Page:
Thursday, February 13, 2014

Post-op... Again

This is me, after all, and random surgeries are as much a part of my life as anything else at this point. This one was #9 in a hair over 9 years, and it should have fallen in the bottom half as far as how complicated/serious/painful it would be. (Simple gallbladder removal as the pesky thing was filled completely with large stones.)

Once again, this is ME. I should have known a simple gallbladder removal wouldn't stay simple for long.

Surgery was Friday, at a local hospital. Of course, the surgeon I was seeing came highly recommended, but he doesn't operate out of the one local hospital I've had good luck with. Fine. Fingers crossed, things won't totally suck. I should have known I'd be wrong. Don't get me wrong- the surgeon, anesthesiologist, and nurse anesthetist (who is actually a family friend) all did great jobs. But the pre- and post- op groups? Were horrific at their jobs. Epically so.

The nurses refused to give me proper pain meds, despite them being ordered for me. No joke- they refused to give me the oxycodone the doctor ordered for me because I had already been given tylenol in my IV... even healthy patients aren't supposed to manage immediate post-op pain with 2 tylenol. At one point, I had to get up to pee, and before I even made it to the door of my room, I was bent in half, sobbing in pain. With my history of extreme pain, it takes a LOT to get to me. Plus, I now have the SCS implanted, and it allows me to get some pain coverage in my stomach, so I had it jacked as high up as I could get it to go. 

It didn't help that my internal organs are more affected by the CRPS than we ever imagined. The air pressure from the laparoscopic procedure should not have caused such extreme pain for the length of time that it did, but it did, and the fact that the SCS helped cover that pain, along with the way it presented, taught us that my organs are more sensitive to pain than we knew.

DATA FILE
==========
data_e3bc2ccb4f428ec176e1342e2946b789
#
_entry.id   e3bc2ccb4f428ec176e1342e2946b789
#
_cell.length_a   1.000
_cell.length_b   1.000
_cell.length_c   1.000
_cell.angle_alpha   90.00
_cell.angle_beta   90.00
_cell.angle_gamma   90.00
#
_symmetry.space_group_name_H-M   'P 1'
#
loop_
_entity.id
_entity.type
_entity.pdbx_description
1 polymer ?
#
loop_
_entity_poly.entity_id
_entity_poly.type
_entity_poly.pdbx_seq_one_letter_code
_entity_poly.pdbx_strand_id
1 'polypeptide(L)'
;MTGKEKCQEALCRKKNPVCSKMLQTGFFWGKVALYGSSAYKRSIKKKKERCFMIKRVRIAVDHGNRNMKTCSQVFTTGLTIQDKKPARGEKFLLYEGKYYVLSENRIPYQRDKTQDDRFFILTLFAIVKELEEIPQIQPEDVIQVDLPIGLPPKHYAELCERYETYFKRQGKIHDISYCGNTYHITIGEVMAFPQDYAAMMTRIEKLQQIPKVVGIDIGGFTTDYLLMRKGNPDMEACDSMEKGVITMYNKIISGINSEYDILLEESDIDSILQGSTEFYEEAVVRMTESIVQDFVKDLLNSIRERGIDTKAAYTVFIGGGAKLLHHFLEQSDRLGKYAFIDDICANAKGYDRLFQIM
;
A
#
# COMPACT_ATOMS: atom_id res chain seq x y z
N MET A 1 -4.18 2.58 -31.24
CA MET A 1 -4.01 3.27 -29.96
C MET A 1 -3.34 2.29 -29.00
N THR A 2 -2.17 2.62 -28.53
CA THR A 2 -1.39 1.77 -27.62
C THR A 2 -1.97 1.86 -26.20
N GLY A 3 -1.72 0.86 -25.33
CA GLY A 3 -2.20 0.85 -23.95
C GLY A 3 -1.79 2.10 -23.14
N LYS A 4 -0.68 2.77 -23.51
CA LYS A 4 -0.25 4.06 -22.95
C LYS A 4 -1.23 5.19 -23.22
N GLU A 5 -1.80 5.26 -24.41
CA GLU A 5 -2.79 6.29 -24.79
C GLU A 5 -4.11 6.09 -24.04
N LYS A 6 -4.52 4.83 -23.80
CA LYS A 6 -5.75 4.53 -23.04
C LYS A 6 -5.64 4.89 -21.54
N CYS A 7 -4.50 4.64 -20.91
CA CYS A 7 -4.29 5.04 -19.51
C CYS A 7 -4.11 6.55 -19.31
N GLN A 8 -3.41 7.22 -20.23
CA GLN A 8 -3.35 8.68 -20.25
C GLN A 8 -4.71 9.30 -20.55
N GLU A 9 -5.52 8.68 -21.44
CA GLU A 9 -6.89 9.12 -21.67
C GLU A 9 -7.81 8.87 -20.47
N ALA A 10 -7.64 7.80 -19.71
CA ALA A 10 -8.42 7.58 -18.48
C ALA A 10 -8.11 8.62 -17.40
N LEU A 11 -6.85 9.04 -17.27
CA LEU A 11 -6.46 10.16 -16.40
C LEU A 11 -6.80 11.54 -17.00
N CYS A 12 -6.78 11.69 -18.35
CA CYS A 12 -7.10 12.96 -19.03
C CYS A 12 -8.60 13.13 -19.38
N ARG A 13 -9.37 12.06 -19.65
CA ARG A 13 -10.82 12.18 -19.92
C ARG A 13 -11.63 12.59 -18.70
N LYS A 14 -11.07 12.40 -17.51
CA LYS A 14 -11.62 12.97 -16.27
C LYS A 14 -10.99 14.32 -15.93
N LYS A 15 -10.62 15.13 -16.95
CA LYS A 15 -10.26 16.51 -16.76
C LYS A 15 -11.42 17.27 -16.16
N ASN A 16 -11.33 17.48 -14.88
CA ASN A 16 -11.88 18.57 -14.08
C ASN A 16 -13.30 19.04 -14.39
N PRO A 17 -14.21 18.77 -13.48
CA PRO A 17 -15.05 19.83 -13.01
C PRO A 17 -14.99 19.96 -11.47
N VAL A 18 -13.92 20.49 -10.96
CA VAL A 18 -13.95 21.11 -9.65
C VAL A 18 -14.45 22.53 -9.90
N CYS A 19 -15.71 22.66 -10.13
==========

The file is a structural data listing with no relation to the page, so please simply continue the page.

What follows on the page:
Also,  never, ever, ever trust a nurse at a post-op unit to understand the words, "I can't take the pain, somethings wrong." They blew me off and assumed I was making it all up. It finally got so bad my mom convinced them to release me, so that she could get me home and on to higher doses of pain meds. (Two low dose percocet shouldn't be a "much higher dose" than what a hospital gives you in post-op....) They were giving me 1/3 of what I should have been getting at the hospital. Once I got home and had access to heating pads and actual meds, I could breath again. Sad. 

I did learn one thing from all of this: to only have surgery at a few, select hospitals. I don't care how fancy they are, they can still be a nightmare waiting to happen (I'm looking at you, Rochester Methodist...). Stick to what you know works. Any future local surgeries will held at a single hospital, the place that did  my SCS. Because, well, this is me. There will be more surgeries, it's just a matter of what they turn out to be for. 

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